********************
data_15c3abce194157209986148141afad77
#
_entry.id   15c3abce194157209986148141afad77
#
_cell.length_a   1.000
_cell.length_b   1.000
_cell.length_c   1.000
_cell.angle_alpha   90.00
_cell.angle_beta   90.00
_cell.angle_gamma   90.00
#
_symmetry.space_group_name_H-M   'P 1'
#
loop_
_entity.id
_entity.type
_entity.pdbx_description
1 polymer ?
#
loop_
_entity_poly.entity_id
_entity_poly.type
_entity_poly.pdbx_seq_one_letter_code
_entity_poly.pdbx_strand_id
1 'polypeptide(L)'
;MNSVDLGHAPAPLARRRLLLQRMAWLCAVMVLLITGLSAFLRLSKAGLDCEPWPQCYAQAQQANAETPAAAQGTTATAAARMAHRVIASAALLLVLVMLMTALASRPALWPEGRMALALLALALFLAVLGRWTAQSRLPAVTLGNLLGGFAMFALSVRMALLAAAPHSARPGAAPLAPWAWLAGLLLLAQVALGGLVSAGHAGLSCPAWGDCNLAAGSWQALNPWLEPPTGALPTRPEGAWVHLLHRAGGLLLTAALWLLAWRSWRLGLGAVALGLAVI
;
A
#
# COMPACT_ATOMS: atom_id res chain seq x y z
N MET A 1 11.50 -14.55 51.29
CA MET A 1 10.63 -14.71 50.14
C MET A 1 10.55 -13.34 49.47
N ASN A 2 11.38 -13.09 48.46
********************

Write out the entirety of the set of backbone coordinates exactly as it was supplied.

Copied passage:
data_15c3abce194157209986148141afad77
#
_entry.id   15c3abce194157209986148141afad77
#
_cell.length_a   1.000
_cell.length_b   1.000
_cell.length_c   1.000
_cell.angle_alpha   90.00
_cell.angle_beta   90.00
_cell.angle_gamma   90.00
#
_symmetry.space_group_name_H-M   'P 1'
#
loop_
_entity.id
_entity.type
_entity.pdbx_description
1 polymer ?
#
loop_
_entity_poly.entity_id
_entity_poly.type
_entity_poly.pdbx_seq_one_letter_code
_entity_poly.pdbx_strand_id
1 'polypeptide(L)'
;MNSVDLGHAPAPLARRRLLLQRMAWLCAVMVLLITGLSAFLRLSKAGLDCEPWPQCYAQAQQANAETPAAAQGTTATAAARMAHRVIASAALLLVLVMLMTALASRPALWPEGRMALALLALALFLAVLGRWTAQSRLPAVTLGNLLGGFAMFALSVRMALLAAAPHSARPGAAPLAPWAWLAGLLLLAQVALGGLVSAGHAGLSCPAWGDCNLAAGSWQALNPWLEPPTGALPTRPEGAWVHLLHRAGGLLLTAALWLLAWRSWRLGLGAVALGLAVI
;
A
#
# COMPACT_ATOMS: atom_id res chain seq x y z
N MET A 1 11.50 -14.55 51.29
CA MET A 1 10.63 -14.71 50.14
C MET A 1 10.55 -13.34 49.47
N ASN A 2 11.38 -13.09 48.46